Rating: ★★★★★

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The Hangman’s Beautiful Daughter, Sharyn McCrumb

Sharyn McCrumb’s second ballad novel, The Hangman’s Beautiful Daughter, traces the threads of several interconnected stories. The novel begins as Sheriff Spencer Arrowood and Deputy Joe LeDonne are investigating the apparent murder-suicide of the Underhill family. High school students Mark and Maggie Underhill arrived home from play rehearsal to discover their older brother Josh apparently murdered the family and then killed himself. Sheriff Arrowood calls Laura Bruce, wife of the church pastor (who is serving as a chaplain in the Gulf War at the time), who agrees to be the young Underhills’ guardian. Meanwhile, Tavy Annis, an elderly man who has lived all his life near the Little Dove River, discovers he has incurable cancer, most likely caused by pollutants deposited in the river by an upriver North Carolina paper plant. He and his friend Taw McBryde attempt to draw attention to the polluted river, but are frustrated at every turn as no one seems to want to help. Meanwhile, Laura Bruce discovers she is pregnant and anticipates the arrival of her baby while feeling lonely without her husband. Nora Bonesteel, Dark Hollow’s resident witch (for lack of a better term) is seeing disturbing images. Spencer Arrowood mourns the end of his favorite artist Naomi Judd’s career as she retires because of a hepatitis diagnosis.

If it seems that everywhere you turn in this novel, you find death, disease, and destruction, then that’s about right. Compared with the other two McCrumb novels I have read, it is darker and more gothic. Over the course of three McCrumb books in a row, I’ve learned to trust Joe LeDonne’s instincts, and when he thinks something smells fishy about the Underhill murders, I thought he was right. Their true story was quite tragic. This is also the first time I cried reading a McCrumb book. Describing why I cried might be spoilery, but suffice it to say that I think any mother would. I kept turning the pages at the same rate as I had the previous two McCrumb books I read, but I think the various threads were not as tightly woven together as in the other two books. The characters were connected by one thing or another, but in some cases, only tangentially. I enjoyed the novel, as I enjoyed the other two. It’s so exciting when you discover a new author to love, especially one as prolific as Sharyn McCrumb.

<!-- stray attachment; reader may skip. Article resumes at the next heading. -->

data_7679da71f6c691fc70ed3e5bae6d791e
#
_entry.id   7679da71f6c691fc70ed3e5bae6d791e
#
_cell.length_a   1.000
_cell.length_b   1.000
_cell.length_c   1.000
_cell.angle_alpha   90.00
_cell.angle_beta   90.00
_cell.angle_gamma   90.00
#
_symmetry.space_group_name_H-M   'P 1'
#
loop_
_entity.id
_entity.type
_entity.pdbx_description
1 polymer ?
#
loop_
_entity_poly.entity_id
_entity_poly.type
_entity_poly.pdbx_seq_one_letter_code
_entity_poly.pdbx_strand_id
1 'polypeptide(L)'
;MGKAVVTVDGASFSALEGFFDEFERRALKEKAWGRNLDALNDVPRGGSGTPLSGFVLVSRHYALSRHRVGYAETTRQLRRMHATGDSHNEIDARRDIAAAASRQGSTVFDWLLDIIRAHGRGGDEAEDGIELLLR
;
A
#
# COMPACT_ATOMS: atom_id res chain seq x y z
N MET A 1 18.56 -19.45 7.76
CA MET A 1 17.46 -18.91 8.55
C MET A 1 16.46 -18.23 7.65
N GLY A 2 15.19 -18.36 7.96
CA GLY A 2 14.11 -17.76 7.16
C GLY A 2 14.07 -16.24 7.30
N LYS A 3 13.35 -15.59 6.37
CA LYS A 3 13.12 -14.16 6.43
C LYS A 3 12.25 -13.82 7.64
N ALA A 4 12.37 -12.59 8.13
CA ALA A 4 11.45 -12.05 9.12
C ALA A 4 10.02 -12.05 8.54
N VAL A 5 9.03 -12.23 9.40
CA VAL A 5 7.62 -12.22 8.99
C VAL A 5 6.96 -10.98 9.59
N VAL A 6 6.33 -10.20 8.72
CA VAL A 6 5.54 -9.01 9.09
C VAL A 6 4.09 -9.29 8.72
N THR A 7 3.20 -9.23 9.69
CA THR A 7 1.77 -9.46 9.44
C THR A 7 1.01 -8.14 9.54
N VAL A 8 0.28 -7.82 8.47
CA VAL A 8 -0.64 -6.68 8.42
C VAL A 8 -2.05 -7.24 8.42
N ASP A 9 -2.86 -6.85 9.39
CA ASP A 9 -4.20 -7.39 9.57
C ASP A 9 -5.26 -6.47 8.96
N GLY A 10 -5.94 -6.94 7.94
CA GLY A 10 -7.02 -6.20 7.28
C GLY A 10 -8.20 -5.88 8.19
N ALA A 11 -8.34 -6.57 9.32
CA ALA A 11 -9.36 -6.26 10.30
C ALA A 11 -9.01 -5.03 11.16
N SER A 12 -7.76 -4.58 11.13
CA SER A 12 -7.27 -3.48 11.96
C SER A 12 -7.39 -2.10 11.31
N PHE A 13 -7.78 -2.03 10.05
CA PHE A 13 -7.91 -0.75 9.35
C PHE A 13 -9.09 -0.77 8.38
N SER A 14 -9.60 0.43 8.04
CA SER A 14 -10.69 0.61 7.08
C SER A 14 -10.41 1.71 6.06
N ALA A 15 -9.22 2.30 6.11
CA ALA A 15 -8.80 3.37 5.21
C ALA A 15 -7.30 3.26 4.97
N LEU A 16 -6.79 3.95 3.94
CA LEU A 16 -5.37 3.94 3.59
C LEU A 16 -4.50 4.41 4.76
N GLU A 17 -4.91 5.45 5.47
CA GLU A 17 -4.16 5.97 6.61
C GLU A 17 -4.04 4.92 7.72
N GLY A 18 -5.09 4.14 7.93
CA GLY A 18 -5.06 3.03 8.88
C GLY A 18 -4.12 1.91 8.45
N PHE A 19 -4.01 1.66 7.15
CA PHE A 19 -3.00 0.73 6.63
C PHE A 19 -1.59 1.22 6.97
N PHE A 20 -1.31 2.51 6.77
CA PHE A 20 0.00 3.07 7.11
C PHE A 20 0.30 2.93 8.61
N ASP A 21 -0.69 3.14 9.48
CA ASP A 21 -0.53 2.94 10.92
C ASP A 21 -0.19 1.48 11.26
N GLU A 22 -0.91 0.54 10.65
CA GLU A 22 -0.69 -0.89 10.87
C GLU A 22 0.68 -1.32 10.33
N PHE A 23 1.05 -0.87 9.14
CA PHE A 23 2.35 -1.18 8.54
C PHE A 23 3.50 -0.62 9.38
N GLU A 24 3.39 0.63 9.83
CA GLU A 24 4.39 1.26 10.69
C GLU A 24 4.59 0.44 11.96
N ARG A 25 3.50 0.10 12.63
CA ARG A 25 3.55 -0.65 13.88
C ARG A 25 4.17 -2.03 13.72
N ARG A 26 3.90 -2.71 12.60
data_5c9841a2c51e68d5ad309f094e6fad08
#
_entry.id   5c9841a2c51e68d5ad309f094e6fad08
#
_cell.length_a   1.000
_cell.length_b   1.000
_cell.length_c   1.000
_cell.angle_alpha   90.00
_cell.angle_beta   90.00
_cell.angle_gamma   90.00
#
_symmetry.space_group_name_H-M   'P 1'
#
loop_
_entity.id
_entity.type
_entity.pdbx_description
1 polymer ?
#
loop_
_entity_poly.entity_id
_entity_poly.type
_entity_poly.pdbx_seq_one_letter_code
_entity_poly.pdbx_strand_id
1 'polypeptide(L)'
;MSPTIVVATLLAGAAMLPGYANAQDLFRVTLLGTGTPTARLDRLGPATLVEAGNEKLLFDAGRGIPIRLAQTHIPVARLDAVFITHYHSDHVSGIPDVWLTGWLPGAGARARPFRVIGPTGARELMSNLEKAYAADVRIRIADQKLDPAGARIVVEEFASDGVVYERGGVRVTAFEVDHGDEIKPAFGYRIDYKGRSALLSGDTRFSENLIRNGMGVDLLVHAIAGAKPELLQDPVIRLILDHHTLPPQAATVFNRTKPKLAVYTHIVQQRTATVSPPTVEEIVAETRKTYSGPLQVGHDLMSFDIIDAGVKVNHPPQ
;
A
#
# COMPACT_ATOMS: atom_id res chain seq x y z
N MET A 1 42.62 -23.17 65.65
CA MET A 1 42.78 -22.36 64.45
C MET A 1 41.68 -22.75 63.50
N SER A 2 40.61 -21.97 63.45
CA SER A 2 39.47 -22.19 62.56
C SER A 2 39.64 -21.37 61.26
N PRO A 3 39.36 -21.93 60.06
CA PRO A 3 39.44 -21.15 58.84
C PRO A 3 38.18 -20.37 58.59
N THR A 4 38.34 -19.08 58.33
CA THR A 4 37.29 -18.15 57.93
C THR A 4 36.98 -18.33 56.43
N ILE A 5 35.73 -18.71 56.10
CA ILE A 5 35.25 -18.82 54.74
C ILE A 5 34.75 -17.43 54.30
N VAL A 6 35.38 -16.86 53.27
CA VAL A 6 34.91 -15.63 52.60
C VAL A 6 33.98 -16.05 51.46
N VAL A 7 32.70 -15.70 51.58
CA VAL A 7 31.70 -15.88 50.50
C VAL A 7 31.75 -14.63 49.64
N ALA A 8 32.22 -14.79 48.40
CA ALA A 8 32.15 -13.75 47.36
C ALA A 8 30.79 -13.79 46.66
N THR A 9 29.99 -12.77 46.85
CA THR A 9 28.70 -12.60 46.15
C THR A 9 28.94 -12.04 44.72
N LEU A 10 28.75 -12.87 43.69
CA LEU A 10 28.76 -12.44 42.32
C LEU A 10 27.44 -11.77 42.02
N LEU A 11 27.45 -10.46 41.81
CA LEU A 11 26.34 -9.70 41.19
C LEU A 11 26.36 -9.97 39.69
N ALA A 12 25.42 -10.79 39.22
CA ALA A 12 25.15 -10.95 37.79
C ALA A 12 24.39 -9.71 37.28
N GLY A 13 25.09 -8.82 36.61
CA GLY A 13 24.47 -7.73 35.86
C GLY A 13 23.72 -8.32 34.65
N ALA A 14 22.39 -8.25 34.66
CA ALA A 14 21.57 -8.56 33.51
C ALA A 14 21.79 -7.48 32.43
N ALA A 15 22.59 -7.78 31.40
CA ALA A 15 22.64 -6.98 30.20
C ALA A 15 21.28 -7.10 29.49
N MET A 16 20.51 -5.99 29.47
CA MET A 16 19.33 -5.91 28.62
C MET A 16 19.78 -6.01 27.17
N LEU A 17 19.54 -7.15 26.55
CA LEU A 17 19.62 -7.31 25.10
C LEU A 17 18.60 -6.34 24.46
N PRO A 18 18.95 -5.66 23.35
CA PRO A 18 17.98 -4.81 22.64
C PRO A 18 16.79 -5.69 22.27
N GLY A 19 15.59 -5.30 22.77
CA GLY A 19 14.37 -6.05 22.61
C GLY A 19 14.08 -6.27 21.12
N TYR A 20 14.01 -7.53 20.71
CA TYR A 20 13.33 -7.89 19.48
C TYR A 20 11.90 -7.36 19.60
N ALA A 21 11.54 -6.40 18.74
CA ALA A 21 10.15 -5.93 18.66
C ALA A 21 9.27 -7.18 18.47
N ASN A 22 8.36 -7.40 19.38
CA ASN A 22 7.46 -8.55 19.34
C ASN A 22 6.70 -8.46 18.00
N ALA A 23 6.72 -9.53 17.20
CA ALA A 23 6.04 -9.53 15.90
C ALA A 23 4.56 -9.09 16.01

Rating: ★★★★☆

Full disclosure: I received this book via PaperBackSwap.

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The Winter Sea, Susanna Kearsley

Susanna Kearsley’s novel The Winter Sea is the story of writer Carolyn McClelland, who relocates to Cruden Bay in Scotland in order to get the feel of the location for the novel she is currently writing about the 1708 Jacobite uprising—one of the lesser known skirmishes of the Jacobite Rebellion. Carrie takes a cottage in the village near Slains Castle and becomes friendly with a local family, Jimmy Keith and his two sons Stuart and Graham.  After her agent suggests she try telling her story from the point of view of a female character, since Carrie can’t seem to find a male character’s voice, Carrie decides on a whim to write one of her ancestors, Sophia Paterson McClelland, into the story. Suddenly she is writing faster than she’s ever written before, and when she discovers that many of the things she’s writing actually happened, even though she hadn’t consulted history books before she wrote, she begins to wonder if she is remembering her ancestor’s life. Meanwhile, both Keith brothers begin to show an interest in more than Carrie’s writing, but Carrie finds herself drawn to the one with eyes like the winter sea and begins modeling her hero, John Moray, after Graham, a history lecturer at the university in Aberdeen.

One of the reasons I liked this book was the genealogy thread that ran through it. Genealogy happens to be one of my own interests, and I can always sympathize with characters who find it interesting, too. Carrie’s discoveries about the lives of her ancestors fascinate her father, who is able to trace the family tree back one more generation due to Carrie’s insights as she writes. I expected to find myself more interested in Carrie’s novel, the part of the book that takes place in the past, because I have an absolute fascination for Scottish history. However, I found myself more drawn to the characters in the present—Jimmy, Graham, Stuart, Carrie’s agent Jane, and even Carrie herself. This book covers a topic that I myself have wondered about: is it even possible that memories can be passed down genetically? It seems far-fetched, but it works well in this novel. It’s a fun idea, anyway, and a nice alternative to some of the other paranormal tropes that have gained traction in recent years.